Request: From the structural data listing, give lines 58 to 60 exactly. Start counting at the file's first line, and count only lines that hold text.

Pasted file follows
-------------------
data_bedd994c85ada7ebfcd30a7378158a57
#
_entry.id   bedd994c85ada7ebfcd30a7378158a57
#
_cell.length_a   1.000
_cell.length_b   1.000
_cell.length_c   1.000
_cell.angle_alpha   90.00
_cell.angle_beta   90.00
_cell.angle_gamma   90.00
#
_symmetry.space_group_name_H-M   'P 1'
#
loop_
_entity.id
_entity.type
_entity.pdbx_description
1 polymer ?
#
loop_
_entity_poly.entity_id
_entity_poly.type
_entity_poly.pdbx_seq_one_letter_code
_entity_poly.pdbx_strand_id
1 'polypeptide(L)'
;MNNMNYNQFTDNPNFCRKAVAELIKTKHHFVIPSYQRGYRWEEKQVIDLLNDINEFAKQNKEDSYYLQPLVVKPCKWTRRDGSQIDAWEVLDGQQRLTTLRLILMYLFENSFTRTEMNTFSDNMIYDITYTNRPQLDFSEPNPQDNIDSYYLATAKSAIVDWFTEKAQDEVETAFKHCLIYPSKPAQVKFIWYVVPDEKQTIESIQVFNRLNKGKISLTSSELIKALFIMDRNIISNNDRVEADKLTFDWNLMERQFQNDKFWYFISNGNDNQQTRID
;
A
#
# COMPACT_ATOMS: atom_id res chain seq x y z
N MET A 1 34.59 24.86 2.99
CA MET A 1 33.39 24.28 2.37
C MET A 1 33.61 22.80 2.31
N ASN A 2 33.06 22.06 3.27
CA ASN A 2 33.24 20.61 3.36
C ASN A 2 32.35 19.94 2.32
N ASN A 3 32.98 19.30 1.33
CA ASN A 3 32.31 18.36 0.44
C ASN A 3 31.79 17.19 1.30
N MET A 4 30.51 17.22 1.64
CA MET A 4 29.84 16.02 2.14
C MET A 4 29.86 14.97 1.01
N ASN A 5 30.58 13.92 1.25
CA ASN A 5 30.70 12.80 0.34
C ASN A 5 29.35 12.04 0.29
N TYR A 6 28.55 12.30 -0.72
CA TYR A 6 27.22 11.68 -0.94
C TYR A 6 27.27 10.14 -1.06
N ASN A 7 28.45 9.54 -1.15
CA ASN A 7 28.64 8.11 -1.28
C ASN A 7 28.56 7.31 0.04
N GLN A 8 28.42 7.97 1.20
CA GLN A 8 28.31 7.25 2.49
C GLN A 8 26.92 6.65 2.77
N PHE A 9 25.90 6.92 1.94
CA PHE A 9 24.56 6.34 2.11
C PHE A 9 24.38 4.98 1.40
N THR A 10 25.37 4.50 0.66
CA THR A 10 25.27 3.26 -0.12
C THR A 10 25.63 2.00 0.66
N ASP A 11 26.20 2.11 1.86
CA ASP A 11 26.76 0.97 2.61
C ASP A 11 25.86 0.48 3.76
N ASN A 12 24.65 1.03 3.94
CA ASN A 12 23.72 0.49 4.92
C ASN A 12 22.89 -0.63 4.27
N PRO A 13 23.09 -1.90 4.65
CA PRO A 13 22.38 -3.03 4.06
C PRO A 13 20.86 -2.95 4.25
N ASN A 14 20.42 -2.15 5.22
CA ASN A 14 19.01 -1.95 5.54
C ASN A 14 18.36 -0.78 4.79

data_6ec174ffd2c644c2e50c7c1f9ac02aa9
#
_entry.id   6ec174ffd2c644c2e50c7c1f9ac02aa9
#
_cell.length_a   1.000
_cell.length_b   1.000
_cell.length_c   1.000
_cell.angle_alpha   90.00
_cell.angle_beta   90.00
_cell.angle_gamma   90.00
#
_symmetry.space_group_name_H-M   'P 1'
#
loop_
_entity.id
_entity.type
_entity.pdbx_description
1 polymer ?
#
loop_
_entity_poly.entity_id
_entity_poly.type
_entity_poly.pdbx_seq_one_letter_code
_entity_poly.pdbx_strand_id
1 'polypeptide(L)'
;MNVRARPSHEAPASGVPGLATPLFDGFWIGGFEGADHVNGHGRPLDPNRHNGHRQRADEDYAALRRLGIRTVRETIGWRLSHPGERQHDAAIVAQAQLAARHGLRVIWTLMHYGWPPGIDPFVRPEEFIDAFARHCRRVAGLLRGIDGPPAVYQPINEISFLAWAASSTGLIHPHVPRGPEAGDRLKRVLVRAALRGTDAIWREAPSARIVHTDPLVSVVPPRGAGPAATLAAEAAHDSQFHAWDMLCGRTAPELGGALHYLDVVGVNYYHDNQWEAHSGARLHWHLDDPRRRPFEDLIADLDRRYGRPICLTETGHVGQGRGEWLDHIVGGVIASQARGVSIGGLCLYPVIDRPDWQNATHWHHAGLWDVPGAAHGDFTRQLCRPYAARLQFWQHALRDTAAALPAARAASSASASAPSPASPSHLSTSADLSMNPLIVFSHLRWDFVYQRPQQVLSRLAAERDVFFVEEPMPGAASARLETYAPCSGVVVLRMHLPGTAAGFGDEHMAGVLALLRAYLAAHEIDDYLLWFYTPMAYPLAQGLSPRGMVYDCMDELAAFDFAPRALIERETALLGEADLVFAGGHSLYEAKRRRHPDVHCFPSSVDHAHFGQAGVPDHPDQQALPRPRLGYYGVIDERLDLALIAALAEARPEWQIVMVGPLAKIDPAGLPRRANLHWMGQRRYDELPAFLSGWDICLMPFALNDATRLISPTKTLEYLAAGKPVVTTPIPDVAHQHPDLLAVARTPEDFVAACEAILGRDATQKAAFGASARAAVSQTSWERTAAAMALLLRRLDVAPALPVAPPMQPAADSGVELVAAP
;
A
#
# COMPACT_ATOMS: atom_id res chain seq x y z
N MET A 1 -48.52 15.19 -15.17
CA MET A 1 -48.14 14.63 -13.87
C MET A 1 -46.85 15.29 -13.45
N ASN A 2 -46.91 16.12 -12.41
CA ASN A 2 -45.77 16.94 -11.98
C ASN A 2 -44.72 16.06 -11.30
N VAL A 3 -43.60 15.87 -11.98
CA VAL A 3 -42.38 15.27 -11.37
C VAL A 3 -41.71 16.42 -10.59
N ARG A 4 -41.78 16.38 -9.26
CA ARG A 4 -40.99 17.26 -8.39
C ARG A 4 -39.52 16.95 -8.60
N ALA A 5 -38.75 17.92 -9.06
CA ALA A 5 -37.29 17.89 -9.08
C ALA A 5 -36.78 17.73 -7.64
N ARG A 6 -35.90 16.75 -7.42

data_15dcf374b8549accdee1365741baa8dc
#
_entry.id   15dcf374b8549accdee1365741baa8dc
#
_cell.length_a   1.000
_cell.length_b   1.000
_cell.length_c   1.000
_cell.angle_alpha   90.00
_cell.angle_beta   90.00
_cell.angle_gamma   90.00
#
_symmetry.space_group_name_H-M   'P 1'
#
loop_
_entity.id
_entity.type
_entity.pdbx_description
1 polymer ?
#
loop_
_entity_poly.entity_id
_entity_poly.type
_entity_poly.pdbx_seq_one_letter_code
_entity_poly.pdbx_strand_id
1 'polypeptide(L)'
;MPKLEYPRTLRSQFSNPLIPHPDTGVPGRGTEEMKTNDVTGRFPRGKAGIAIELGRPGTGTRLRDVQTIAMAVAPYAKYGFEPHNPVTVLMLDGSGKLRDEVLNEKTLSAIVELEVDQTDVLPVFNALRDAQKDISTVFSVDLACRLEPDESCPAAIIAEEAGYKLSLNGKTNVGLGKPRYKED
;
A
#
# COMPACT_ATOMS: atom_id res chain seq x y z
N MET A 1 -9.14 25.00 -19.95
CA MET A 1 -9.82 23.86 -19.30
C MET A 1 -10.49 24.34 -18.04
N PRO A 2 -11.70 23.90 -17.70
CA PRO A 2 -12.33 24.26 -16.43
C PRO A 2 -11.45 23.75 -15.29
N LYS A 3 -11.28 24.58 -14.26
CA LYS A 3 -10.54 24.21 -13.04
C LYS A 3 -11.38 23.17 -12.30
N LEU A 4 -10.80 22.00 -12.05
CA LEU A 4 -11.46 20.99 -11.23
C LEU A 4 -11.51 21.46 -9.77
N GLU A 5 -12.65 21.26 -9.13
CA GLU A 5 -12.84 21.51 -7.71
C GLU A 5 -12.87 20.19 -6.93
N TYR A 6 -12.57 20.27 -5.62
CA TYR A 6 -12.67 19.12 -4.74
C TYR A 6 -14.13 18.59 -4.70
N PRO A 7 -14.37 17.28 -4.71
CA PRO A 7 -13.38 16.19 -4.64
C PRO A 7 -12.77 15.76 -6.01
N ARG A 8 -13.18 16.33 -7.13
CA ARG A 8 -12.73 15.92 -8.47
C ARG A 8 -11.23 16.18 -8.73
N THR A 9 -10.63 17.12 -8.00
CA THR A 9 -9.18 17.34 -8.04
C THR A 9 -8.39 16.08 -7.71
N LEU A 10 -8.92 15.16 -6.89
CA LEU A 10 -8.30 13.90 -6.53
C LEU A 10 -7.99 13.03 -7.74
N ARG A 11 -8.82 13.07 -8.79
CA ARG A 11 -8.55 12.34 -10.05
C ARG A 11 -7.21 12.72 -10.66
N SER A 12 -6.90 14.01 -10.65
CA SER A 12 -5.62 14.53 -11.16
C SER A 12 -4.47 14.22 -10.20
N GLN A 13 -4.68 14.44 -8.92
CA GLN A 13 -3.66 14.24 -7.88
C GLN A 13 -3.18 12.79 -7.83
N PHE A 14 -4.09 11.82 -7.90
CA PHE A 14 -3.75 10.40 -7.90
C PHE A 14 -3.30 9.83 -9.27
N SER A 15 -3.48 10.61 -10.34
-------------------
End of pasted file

N THR A 10 25.37 4.50 0.66
CA THR A 10 25.27 3.26 -0.12
C THR A 10 25.63 2.00 0.66